New Delhi, Feb 3: "Bat-obsessed" Australian cricketers were so infatuated with Sachin Tendulkar's 1998 blade which gave Shane Warne nightmares that they bought the copies of the willow to produce its versions Down Under, former opener Matthew Hayden has revealed.
In his autobiography 'Standing My Ground', Hayden writes that Australians "have massive love affairs with their bats" and a special version of Tendulkar's 1998 blade was manufactured at a Brisbane factory.
"In 1998, the Australian team that was crucified in India by Sachin Tendulkar became so infatuated with the little master that at least eight of them brought back copies of his famous Vampire bat, and Brisbane firm Gabba Sporting Products even produced a special version of it," Hayden, who retired from international cricket in 2009, wrote.
"Tendulkar's extremely heavy bats were way too heavy for me. In fact, they may have even been too heavy for Tendulkar too. For a time during his career he suffered from an acute case of tennis elbow, and it was widely thought his heavy bats were partially to blame," he said.
Hayden also revealed his team-mates' obsession with their blades, calling Ricky Ponting a "bat sabotager" always trying to test others' willows while Mike Hussey "always travels with a set of scales to get the weight of his bat right".
The broad-shouldered opener, who scored 8625 runs from 103 Tests, claimed that he has "never been a bat aficionado" but ended up using the unconventional Mongoose bat while playing for Chennai Super Kings in the Indian Premier League.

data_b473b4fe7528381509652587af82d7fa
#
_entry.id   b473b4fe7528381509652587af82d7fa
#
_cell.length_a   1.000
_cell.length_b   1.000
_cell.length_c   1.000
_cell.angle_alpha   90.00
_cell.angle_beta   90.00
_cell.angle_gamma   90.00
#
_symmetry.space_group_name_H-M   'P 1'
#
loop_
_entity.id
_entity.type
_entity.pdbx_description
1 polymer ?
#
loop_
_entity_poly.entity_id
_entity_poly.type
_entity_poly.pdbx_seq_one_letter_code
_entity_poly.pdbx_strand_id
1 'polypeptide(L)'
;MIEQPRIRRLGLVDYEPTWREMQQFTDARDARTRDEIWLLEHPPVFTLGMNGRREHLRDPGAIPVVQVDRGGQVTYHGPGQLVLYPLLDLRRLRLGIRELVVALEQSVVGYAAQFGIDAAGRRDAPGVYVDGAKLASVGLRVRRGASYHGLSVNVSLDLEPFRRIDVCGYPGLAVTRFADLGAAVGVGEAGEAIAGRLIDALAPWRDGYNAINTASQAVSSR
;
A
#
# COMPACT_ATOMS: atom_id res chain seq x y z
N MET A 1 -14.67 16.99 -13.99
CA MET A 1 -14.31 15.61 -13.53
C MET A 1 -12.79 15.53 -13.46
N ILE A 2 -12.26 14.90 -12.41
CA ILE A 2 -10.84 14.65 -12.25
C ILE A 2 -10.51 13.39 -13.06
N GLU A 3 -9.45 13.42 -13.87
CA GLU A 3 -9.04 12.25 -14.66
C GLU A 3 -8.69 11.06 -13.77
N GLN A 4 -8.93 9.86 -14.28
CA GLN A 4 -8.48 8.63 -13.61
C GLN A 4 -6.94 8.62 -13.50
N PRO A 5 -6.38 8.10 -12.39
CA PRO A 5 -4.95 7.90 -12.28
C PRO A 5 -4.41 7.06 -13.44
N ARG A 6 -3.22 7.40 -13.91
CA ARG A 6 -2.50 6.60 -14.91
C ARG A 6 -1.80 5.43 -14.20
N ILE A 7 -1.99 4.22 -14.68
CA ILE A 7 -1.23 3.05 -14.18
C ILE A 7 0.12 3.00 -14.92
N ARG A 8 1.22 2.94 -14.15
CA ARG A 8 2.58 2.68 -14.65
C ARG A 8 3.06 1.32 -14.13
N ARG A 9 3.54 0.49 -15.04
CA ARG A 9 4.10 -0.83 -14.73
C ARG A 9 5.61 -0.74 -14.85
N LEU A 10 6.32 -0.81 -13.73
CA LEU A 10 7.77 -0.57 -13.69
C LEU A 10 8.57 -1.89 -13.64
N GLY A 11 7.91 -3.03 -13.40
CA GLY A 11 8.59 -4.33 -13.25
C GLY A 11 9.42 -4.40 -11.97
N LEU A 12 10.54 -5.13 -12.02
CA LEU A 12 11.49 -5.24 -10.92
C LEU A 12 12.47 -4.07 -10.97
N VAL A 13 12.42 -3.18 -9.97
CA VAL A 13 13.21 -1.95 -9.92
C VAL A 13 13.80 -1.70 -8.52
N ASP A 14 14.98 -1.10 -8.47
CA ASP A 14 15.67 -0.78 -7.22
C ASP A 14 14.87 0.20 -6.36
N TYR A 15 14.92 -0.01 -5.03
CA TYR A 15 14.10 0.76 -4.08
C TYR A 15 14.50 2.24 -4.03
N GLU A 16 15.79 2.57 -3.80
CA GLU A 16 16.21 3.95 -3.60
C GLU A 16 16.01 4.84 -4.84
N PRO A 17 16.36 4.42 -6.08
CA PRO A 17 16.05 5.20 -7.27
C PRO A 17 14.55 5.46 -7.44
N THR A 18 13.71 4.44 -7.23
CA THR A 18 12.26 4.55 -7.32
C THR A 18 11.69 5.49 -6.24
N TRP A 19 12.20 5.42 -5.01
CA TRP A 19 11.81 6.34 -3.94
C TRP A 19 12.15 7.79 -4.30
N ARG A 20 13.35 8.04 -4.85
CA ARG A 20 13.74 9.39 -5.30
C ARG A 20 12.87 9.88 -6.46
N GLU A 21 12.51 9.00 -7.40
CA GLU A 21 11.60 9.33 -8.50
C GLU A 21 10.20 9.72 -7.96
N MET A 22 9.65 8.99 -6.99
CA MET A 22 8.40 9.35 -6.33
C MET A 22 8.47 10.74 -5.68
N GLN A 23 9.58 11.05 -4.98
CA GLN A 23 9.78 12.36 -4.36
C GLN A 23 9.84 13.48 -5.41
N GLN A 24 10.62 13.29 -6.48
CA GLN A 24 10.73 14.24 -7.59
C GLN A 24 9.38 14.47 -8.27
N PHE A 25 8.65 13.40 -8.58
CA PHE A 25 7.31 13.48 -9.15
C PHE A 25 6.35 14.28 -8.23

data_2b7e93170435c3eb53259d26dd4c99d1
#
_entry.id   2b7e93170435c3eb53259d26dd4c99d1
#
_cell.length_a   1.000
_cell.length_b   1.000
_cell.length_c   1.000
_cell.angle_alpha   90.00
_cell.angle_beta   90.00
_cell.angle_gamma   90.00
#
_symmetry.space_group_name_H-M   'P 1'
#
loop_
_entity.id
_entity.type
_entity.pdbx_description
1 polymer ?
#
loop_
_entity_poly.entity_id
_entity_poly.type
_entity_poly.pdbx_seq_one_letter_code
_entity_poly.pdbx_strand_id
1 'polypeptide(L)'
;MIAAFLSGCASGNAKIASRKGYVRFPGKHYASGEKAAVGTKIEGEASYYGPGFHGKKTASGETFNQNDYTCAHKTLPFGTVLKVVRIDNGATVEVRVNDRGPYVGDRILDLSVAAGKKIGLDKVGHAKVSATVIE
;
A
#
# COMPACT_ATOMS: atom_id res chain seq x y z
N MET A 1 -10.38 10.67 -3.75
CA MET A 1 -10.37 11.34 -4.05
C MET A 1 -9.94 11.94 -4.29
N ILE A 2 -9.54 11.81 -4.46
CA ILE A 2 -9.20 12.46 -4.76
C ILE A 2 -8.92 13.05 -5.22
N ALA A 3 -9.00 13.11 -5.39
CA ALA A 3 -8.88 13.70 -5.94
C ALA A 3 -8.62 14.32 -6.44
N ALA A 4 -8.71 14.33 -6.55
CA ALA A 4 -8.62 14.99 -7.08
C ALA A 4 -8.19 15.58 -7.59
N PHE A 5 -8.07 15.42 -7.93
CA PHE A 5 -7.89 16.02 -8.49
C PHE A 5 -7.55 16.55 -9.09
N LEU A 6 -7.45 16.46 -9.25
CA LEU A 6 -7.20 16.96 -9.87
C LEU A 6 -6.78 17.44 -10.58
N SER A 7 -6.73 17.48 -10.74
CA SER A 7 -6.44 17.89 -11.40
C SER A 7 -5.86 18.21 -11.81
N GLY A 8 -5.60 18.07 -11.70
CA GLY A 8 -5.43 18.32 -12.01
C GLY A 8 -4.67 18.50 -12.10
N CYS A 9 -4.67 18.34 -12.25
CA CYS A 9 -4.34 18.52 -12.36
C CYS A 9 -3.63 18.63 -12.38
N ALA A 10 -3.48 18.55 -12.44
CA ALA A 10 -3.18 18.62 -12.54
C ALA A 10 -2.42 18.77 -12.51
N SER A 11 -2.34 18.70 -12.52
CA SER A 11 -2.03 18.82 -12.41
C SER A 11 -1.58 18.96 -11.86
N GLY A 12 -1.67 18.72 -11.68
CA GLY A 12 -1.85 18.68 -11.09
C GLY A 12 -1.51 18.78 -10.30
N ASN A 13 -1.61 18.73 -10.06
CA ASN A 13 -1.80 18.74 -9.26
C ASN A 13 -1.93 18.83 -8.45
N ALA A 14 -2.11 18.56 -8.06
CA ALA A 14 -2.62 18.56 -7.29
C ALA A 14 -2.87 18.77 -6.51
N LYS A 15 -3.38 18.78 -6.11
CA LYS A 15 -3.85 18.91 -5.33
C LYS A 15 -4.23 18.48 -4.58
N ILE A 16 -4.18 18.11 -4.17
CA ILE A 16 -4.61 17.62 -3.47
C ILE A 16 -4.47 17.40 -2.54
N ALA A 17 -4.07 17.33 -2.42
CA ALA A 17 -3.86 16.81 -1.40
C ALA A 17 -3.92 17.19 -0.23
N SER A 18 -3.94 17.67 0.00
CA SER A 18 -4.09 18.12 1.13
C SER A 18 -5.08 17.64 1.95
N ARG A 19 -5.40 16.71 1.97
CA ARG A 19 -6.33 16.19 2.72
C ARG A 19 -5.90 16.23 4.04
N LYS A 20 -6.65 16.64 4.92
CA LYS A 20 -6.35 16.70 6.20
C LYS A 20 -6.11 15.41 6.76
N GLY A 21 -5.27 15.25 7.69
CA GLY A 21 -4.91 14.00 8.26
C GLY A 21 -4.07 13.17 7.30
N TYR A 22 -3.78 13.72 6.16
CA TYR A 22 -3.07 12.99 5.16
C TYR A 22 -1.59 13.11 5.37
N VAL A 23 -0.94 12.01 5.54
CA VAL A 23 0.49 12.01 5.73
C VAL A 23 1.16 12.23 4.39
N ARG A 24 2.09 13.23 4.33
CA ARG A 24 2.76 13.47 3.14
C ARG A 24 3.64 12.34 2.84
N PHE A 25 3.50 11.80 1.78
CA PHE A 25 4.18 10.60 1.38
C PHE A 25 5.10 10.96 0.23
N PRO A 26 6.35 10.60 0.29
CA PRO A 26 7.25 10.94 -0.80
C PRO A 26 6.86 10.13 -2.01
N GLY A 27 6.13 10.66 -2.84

"I have never seen a brand catch fire like that. Indians are not known for embracing left-field experiments. The Mongoose caused enormous interest among my teammates. Everyone picked it up and played with it and were all eyes when I trained with it in the nets.
"Our Chennai captain MS Dhoni was mortified when he first set his eyes on that Mongoose. 'Are you going to use that?' he asked me, and when I told him I didn't know, he said, 'I'll give you any bat in my bag not to use it.' When I first pulled it out for a game in IPL I could sense the knives sharpening.
"When I was approached by the Mongoose firm while commentating in England in the 2009 Ashes series, I was open to the idea of using a differently shaped bat. I must admit I felt a bit anxious, because if I failed, the brand could go down with me. I've always thought Twenty20 cricket was about entertainment, and that there was room for experiment in many areas of cricket gear, bats included." PTI